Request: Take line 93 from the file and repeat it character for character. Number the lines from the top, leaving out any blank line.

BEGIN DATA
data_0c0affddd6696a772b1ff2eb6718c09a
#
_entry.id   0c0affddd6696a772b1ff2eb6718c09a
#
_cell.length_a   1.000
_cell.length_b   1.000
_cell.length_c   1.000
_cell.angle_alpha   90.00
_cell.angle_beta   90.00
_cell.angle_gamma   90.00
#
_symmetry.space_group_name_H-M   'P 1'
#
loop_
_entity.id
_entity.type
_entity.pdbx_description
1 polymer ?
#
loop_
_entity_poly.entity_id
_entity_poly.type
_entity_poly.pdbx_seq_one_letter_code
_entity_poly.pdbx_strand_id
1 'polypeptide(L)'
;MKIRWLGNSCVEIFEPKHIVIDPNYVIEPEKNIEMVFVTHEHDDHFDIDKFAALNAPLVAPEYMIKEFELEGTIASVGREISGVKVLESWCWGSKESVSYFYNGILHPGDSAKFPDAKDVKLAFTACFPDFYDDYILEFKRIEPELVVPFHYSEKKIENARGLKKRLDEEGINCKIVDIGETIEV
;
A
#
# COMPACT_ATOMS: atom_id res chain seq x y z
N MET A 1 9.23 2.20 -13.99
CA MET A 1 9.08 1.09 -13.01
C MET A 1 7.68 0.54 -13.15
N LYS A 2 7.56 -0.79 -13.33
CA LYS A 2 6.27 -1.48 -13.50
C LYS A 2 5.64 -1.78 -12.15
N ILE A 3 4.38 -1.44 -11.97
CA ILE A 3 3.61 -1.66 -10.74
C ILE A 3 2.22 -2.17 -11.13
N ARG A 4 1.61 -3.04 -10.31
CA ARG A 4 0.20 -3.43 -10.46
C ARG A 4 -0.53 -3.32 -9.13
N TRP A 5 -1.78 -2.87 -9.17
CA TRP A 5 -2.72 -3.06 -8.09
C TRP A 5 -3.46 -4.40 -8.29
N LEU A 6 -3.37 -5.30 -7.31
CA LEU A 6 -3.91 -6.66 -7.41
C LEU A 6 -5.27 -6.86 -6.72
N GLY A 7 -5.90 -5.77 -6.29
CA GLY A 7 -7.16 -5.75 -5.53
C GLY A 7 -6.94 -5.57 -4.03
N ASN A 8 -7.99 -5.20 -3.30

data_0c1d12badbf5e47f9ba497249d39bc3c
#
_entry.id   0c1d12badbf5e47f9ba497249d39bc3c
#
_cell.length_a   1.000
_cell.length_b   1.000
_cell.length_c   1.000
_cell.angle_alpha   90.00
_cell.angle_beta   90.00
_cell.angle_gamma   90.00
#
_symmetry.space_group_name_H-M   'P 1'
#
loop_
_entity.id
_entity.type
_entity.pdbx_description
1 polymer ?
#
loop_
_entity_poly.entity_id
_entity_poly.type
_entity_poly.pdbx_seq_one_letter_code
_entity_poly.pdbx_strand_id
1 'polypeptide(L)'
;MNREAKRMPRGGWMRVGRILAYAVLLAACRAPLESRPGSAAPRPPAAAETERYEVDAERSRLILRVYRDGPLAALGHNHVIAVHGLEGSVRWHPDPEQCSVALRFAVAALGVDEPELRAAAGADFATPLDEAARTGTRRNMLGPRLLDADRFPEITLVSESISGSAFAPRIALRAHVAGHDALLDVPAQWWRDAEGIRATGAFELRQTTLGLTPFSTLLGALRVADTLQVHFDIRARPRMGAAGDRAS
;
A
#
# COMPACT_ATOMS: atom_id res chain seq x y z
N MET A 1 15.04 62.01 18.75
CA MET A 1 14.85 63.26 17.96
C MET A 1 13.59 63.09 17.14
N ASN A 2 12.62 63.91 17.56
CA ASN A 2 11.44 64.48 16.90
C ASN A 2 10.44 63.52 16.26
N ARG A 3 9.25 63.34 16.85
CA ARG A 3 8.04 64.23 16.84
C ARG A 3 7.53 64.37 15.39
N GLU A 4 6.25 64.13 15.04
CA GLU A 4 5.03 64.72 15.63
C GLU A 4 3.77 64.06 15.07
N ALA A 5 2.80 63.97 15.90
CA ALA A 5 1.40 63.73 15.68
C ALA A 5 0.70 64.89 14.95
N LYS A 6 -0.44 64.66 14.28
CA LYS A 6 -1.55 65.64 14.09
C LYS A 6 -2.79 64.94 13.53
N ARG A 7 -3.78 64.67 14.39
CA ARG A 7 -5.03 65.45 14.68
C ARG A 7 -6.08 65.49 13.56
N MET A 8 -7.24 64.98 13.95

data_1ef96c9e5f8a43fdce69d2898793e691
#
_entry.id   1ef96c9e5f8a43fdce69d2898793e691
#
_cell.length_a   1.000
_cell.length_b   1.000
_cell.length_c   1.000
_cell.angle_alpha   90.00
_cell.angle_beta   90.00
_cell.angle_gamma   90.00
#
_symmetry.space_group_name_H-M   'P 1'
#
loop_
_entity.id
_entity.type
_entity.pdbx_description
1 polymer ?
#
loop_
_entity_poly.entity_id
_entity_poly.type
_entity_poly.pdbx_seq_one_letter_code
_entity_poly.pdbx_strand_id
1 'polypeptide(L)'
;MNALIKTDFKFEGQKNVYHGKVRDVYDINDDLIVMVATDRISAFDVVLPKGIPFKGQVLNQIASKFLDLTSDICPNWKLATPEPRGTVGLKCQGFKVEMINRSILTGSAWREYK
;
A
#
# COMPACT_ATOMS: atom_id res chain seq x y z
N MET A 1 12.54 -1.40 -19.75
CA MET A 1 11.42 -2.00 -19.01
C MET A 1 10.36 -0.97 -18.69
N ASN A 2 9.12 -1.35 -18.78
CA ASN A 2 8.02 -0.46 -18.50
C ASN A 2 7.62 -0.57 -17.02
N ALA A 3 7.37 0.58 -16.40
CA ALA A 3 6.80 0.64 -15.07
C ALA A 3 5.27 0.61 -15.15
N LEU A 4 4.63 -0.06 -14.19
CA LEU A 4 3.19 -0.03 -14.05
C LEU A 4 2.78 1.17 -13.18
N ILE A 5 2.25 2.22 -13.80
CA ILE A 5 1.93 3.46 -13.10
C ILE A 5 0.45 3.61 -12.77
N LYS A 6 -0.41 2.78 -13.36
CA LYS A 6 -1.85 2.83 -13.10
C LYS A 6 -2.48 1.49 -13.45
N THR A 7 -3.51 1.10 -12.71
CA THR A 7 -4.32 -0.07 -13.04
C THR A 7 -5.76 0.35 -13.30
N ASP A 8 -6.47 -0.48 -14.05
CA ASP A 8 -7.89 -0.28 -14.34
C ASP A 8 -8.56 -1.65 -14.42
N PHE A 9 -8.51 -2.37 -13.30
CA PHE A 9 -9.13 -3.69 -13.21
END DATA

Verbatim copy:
CA GLU A 4 5.03 64.72 15.63